These features make the phenomena and problems of education of great interest to a wide range of socially-concerned intellectuals, who bring with them their own favored conceptual frameworks—concepts, theories and ideologies, methods of analysis and argumentation, metaphysical and other assumptions, and the like.
It is not surprising that scholars who work in this broad genre also find a home in the field of philosophy of education.
This view, that education centrally involves the fostering of reason or rationality, has with varying articulations and qualifications been embraced by most of those historical figures; it continues to be defended by contemporary philosophers of education as well (Scheffler 1973 ; Siegel 1988, 1997, 2007, 2017).
As with any philosophical thesis it is controversial; some dimensions of the controversy are explored below.
It is…this union of scientific spirit and logical method applied toward the clarification of basic ideas that characterizes current analytic philosophy [and that ought to characterize analytic philosophy of education].
(Scheffler 1973 [1989: 9–10]) After a period of dominance, for a number of important reasons the influence of APE went into decline.
Elsewhere Peters developed the fruitful notion of “education as initiation”.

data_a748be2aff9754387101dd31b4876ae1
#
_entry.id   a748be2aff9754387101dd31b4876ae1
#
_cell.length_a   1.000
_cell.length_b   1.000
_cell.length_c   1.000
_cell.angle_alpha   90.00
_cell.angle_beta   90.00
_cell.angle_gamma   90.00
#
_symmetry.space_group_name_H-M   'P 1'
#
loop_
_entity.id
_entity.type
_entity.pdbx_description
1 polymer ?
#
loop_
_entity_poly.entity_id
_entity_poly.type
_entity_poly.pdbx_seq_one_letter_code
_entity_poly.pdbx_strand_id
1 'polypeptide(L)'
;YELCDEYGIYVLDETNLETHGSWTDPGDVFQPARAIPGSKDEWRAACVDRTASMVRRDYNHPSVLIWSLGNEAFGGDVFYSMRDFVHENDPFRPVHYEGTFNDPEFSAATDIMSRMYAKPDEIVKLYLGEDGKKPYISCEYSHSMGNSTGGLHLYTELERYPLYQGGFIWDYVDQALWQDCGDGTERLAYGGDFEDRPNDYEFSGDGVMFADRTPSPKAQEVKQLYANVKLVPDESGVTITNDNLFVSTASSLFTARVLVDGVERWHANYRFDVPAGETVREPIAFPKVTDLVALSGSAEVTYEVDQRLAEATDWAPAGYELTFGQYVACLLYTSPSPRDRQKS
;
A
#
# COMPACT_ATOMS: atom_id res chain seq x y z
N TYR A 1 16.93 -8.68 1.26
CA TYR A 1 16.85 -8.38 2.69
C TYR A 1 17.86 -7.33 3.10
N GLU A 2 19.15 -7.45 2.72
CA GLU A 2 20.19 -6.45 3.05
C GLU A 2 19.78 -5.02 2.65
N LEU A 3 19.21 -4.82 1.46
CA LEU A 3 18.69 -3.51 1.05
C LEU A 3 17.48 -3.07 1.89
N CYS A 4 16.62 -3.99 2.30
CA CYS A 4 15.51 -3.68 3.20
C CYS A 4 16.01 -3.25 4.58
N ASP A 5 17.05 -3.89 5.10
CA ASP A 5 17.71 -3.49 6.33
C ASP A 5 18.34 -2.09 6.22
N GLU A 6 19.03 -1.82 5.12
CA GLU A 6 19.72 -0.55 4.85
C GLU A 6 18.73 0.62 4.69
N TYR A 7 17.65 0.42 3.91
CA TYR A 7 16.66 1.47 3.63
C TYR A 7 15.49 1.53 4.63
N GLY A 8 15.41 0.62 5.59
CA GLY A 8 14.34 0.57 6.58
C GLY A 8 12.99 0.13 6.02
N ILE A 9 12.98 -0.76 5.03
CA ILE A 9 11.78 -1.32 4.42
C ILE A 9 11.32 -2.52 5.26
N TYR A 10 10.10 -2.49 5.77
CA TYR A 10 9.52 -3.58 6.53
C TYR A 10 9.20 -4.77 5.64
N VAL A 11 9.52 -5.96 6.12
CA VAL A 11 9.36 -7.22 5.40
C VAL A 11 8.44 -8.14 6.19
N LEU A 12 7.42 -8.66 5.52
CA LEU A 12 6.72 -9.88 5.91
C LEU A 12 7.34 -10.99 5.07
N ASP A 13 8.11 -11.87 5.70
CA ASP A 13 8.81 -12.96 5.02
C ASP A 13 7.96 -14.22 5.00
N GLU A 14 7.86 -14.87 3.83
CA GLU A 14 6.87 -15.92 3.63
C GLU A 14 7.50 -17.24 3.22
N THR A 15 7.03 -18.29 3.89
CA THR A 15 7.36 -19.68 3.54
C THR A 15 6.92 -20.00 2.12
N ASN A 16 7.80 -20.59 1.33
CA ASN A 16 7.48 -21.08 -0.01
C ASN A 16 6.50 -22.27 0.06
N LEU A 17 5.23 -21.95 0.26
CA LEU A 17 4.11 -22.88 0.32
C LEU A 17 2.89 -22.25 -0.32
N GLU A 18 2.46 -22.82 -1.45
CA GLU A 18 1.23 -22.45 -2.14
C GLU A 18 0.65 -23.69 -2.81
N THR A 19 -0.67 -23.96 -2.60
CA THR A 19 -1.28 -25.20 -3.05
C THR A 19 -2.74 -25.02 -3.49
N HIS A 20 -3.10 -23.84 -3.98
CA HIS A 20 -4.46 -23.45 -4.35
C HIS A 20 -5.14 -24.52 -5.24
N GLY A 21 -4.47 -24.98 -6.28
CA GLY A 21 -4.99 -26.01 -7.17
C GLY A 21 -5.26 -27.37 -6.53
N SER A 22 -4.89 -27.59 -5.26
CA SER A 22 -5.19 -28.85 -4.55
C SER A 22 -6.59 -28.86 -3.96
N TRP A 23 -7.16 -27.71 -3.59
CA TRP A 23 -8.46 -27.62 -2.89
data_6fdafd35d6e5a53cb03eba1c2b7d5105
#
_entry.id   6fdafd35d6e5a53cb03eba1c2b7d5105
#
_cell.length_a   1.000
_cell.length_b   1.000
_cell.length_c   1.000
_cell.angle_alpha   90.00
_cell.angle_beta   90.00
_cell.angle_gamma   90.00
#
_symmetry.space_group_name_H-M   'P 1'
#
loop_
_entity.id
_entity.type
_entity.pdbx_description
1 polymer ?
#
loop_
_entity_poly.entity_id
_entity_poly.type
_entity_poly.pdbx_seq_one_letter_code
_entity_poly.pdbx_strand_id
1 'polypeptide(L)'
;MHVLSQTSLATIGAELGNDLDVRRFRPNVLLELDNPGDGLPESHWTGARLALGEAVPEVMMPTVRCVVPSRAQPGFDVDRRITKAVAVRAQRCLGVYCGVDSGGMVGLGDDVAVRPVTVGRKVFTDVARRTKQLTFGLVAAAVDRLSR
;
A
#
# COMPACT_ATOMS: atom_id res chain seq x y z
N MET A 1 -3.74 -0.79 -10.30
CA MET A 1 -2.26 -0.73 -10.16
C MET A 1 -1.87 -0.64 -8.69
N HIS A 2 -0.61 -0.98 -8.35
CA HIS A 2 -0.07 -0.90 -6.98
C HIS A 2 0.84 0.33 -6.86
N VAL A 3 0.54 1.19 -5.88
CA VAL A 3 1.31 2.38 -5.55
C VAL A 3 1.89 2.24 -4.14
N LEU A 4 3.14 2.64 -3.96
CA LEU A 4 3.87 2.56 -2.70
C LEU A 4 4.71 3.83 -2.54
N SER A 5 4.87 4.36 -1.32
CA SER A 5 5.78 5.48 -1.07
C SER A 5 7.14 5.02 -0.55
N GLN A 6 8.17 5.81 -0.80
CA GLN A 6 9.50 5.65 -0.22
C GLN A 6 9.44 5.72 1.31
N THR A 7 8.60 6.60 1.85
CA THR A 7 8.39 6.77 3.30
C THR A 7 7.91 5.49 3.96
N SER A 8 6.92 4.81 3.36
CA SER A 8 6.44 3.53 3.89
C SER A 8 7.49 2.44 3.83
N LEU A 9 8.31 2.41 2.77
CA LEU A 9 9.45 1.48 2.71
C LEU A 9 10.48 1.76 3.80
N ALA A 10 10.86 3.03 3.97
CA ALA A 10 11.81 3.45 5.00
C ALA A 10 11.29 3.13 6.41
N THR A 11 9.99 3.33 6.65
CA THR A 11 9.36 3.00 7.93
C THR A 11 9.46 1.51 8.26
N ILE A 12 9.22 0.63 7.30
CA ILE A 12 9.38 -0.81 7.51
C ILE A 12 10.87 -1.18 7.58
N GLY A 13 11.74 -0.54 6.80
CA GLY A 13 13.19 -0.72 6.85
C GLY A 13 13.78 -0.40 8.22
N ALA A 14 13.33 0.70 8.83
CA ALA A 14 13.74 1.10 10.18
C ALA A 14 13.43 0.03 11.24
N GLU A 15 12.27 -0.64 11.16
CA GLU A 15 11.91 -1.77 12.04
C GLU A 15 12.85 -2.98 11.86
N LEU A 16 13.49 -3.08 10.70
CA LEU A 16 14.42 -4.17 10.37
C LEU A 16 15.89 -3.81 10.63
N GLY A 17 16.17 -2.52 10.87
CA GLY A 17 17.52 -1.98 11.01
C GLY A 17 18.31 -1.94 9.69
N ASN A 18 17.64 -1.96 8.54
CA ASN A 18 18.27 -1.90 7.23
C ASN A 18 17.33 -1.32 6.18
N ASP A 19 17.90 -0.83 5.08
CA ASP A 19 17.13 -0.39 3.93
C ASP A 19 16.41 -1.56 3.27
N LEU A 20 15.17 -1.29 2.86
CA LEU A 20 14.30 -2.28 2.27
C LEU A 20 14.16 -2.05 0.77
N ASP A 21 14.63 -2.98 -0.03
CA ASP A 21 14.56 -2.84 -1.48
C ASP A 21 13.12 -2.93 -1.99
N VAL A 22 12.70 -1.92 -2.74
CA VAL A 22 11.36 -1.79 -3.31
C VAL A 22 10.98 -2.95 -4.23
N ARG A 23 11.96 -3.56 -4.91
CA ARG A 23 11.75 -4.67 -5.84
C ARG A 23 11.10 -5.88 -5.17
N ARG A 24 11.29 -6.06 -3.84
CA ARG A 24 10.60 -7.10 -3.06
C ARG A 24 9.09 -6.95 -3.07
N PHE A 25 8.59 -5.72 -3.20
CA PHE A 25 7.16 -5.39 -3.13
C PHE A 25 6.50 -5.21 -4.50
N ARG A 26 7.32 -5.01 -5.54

The concept of indoctrination was also of great interest to analytic philosophers of education, for, it was argued, getting clear about precisely what constitutes indoctrination also would serve to clarify the border that demarcates it from acceptable educational processes.
Many of the most distinguished figures in that tradition incorporated educational concerns into their broader philosophical agendas (Curren 2000, 2018; Rorty 1998).
While that history is not the focus here, it is worth noting that the ideals of reasoned inquiry championed by Socrates and his descendants have long informed the view that education should foster in all students, to the extent possible, the disposition to seek reasons and the ability to evaluate them cogently, and to be guided by their evaluations in matters of belief, action and judgment.